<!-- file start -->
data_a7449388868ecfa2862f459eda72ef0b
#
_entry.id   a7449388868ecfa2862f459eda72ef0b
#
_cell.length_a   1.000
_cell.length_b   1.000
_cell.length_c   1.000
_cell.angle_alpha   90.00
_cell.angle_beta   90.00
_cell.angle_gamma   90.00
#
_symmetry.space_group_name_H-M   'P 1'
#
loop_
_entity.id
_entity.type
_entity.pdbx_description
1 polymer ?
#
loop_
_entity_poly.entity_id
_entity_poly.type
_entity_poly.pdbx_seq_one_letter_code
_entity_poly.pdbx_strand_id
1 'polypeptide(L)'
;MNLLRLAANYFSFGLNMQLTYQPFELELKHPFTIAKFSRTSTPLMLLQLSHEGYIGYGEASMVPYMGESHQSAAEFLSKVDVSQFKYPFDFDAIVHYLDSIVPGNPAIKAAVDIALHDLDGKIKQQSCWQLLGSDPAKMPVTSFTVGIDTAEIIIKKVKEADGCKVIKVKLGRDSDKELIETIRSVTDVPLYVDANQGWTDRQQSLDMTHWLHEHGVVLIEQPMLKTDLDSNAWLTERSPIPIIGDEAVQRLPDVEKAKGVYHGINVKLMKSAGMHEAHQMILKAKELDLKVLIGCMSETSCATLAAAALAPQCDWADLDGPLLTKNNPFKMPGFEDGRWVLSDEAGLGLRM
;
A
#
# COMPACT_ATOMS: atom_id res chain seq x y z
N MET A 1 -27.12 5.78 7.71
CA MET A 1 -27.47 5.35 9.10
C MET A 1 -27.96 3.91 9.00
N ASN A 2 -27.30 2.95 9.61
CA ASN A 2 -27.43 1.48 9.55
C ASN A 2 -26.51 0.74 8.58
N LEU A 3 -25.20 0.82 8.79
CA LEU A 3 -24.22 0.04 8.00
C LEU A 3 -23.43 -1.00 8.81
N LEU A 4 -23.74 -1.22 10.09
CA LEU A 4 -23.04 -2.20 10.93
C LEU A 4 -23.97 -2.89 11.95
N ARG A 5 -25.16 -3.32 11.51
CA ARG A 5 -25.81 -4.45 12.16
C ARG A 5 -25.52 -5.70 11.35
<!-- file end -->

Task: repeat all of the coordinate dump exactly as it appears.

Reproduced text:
data_a7449388868ecfa2862f459eda72ef0b
#
_entry.id   a7449388868ecfa2862f459eda72ef0b
#
_cell.length_a   1.000
_cell.length_b   1.000
_cell.length_c   1.000
_cell.angle_alpha   90.00
_cell.angle_beta   90.00
_cell.angle_gamma   90.00
#
_symmetry.space_group_name_H-M   'P 1'
#
loop_
_entity.id
_entity.type
_entity.pdbx_description
1 polymer ?
#
loop_
_entity_poly.entity_id
_entity_poly.type
_entity_poly.pdbx_seq_one_letter_code
_entity_poly.pdbx_strand_id
1 'polypeptide(L)'
;MNLLRLAANYFSFGLNMQLTYQPFELELKHPFTIAKFSRTSTPLMLLQLSHEGYIGYGEASMVPYMGESHQSAAEFLSKVDVSQFKYPFDFDAIVHYLDSIVPGNPAIKAAVDIALHDLDGKIKQQSCWQLLGSDPAKMPVTSFTVGIDTAEIIIKKVKEADGCKVIKVKLGRDSDKELIETIRSVTDVPLYVDANQGWTDRQQSLDMTHWLHEHGVVLIEQPMLKTDLDSNAWLTERSPIPIIGDEAVQRLPDVEKAKGVYHGINVKLMKSAGMHEAHQMILKAKELDLKVLIGCMSETSCATLAAAALAPQCDWADLDGPLLTKNNPFKMPGFEDGRWVLSDEAGLGLRM
;
A
#
# COMPACT_ATOMS: atom_id res chain seq x y z
N MET A 1 -27.12 5.78 7.71
CA MET A 1 -27.47 5.35 9.10
C MET A 1 -27.96 3.91 9.00
N ASN A 2 -27.30 2.95 9.61
CA ASN A 2 -27.43 1.48 9.55
C ASN A 2 -26.51 0.74 8.58
N LEU A 3 -25.20 0.82 8.79
CA LEU A 3 -24.22 0.04 8.00
C LEU A 3 -23.43 -1.00 8.81
N LEU A 4 -23.74 -1.22 10.09
CA LEU A 4 -23.04 -2.20 10.93
C LEU A 4 -23.97 -2.89 11.95
N ARG A 5 -25.16 -3.32 11.51
CA ARG A 5 -25.81 -4.45 12.16
C ARG A 5 -25.52 -5.70 11.35